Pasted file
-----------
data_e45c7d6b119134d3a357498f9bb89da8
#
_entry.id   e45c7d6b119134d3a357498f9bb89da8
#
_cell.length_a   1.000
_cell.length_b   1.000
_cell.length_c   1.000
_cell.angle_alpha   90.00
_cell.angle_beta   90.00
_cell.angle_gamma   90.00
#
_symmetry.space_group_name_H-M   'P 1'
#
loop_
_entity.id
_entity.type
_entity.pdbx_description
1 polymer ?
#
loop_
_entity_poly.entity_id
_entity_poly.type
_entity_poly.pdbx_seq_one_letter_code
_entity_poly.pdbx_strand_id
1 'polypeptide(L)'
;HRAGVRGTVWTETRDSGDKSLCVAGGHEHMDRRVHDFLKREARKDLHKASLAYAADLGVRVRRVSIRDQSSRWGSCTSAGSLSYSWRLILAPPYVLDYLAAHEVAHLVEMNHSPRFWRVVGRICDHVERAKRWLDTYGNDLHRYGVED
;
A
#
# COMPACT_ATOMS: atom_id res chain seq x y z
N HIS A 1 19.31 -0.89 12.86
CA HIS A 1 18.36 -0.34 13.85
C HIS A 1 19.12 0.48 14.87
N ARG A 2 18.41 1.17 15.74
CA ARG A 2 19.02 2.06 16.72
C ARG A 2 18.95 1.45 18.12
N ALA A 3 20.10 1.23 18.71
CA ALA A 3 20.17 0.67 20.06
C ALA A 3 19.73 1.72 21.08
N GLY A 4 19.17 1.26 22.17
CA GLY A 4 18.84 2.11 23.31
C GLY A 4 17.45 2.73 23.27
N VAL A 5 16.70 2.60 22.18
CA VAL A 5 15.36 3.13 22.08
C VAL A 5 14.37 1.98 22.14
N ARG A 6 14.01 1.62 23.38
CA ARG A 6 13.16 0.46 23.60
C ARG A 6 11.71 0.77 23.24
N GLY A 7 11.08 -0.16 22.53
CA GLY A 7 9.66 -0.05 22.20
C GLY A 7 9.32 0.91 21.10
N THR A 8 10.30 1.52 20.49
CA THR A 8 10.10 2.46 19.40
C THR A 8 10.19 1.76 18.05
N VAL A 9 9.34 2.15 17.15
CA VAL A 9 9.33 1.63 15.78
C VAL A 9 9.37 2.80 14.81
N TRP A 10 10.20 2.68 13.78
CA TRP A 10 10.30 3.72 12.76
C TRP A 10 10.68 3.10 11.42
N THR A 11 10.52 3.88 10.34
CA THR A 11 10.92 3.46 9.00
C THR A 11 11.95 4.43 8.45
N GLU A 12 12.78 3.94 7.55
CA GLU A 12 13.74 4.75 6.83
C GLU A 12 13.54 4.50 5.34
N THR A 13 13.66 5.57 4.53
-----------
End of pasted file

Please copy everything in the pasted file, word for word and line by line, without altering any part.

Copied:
data_e45c7d6b119134d3a357498f9bb89da8
#
_entry.id   e45c7d6b119134d3a357498f9bb89da8
#
_cell.length_a   1.000
_cell.length_b   1.000
_cell.length_c   1.000
_cell.angle_alpha   90.00
_cell.angle_beta   90.00
_cell.angle_gamma   90.00
#
_symmetry.space_group_name_H-M   'P 1'
#
loop_
_entity.id
_entity.type
_entity.pdbx_description
1 polymer ?
#
loop_
_entity_poly.entity_id
_entity_poly.type
_entity_poly.pdbx_seq_one_letter_code
_entity_poly.pdbx_strand_id
1 'polypeptide(L)'
;HRAGVRGTVWTETRDSGDKSLCVAGGHEHMDRRVHDFLKREARKDLHKASLAYAADLGVRVRRVSIRDQSSRWGSCTSAGSLSYSWRLILAPPYVLDYLAAHEVAHLVEMNHSPRFWRVVGRICDHVERAKRWLDTYGNDLHRYGVED
;
A
#
# COMPACT_ATOMS: atom_id res chain seq x y z
N HIS A 1 19.31 -0.89 12.86
CA HIS A 1 18.36 -0.34 13.85
C HIS A 1 19.12 0.48 14.87
N ARG A 2 18.41 1.17 15.74
CA ARG A 2 19.02 2.06 16.72
C ARG A 2 18.95 1.45 18.12
N ALA A 3 20.10 1.23 18.71
CA ALA A 3 20.17 0.67 20.06
C ALA A 3 19.73 1.72 21.08
N GLY A 4 19.17 1.26 22.17
CA GLY A 4 18.84 2.11 23.31
C GLY A 4 17.45 2.73 23.27
N VAL A 5 16.70 2.60 22.18
CA VAL A 5 15.36 3.13 22.08
C VAL A 5 14.37 1.98 22.14
N ARG A 6 14.01 1.62 23.38
CA ARG A 6 13.16 0.46 23.60
C ARG A 6 11.71 0.77 23.24
N GLY A 7 11.08 -0.16 22.53
CA GLY A 7 9.66 -0.05 22.20
C GLY A 7 9.32 0.91 21.10
N THR A 8 10.30 1.52 20.49
CA THR A 8 10.10 2.46 19.40
C THR A 8 10.19 1.76 18.05
N VAL A 9 9.34 2.15 17.15
CA VAL A 9 9.33 1.63 15.78
C VAL A 9 9.37 2.80 14.81
N TRP A 10 10.20 2.68 13.78
CA TRP A 10 10.30 3.72 12.76
C TRP A 10 10.68 3.10 11.42
N THR A 11 10.52 3.88 10.34
CA THR A 11 10.92 3.46 9.00
C THR A 11 11.95 4.43 8.45
N GLU A 12 12.78 3.94 7.55
CA GLU A 12 13.74 4.75 6.83
C GLU A 12 13.54 4.50 5.34
N THR A 13 13.66 5.57 4.53